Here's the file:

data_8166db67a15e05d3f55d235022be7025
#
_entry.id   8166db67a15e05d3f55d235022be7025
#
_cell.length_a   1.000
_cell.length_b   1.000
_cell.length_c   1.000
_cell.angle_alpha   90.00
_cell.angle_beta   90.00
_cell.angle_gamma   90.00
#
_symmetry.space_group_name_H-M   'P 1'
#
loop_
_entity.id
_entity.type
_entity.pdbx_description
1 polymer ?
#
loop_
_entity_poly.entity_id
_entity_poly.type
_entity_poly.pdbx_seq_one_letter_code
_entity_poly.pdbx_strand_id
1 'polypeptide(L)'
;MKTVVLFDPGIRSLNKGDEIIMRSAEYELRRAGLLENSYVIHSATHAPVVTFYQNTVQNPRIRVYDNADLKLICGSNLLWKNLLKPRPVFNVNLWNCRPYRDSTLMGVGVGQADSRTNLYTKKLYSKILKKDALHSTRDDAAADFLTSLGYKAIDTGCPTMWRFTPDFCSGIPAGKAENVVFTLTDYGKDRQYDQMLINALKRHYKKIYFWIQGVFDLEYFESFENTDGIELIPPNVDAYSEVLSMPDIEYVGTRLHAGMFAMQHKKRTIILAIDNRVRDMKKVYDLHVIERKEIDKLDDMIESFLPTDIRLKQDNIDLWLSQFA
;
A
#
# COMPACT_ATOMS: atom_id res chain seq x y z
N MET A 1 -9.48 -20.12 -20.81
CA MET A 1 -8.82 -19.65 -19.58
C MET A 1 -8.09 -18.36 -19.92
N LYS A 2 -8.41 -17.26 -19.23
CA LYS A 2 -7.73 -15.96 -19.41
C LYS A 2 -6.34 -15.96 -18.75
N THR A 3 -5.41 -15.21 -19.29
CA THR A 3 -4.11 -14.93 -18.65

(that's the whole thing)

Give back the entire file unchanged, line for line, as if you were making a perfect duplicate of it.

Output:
data_8166db67a15e05d3f55d235022be7025
#
_entry.id   8166db67a15e05d3f55d235022be7025
#
_cell.length_a   1.000
_cell.length_b   1.000
_cell.length_c   1.000
_cell.angle_alpha   90.00
_cell.angle_beta   90.00
_cell.angle_gamma   90.00
#
_symmetry.space_group_name_H-M   'P 1'
#
loop_
_entity.id
_entity.type
_entity.pdbx_description
1 polymer ?
#
loop_
_entity_poly.entity_id
_entity_poly.type
_entity_poly.pdbx_seq_one_letter_code
_entity_poly.pdbx_strand_id
1 'polypeptide(L)'
;MKTVVLFDPGIRSLNKGDEIIMRSAEYELRRAGLLENSYVIHSATHAPVVTFYQNTVQNPRIRVYDNADLKLICGSNLLWKNLLKPRPVFNVNLWNCRPYRDSTLMGVGVGQADSRTNLYTKKLYSKILKKDALHSTRDDAAADFLTSLGYKAIDTGCPTMWRFTPDFCSGIPAGKAENVVFTLTDYGKDRQYDQMLINALKRHYKKIYFWIQGVFDLEYFESFENTDGIELIPPNVDAYSEVLSMPDIEYVGTRLHAGMFAMQHKKRTIILAIDNRVRDMKKVYDLHVIERKEIDKLDDMIESFLPTDIRLKQDNIDLWLSQFA
;
A
#
# COMPACT_ATOMS: atom_id res chain seq x y z
N MET A 1 -9.48 -20.12 -20.81
CA MET A 1 -8.82 -19.65 -19.58
C MET A 1 -8.09 -18.36 -19.92
N LYS A 2 -8.41 -17.26 -19.23
CA LYS A 2 -7.73 -15.96 -19.41
C LYS A 2 -6.34 -15.96 -18.75
N THR A 3 -5.41 -15.21 -19.29
CA THR A 3 -4.11 -14.93 -18.65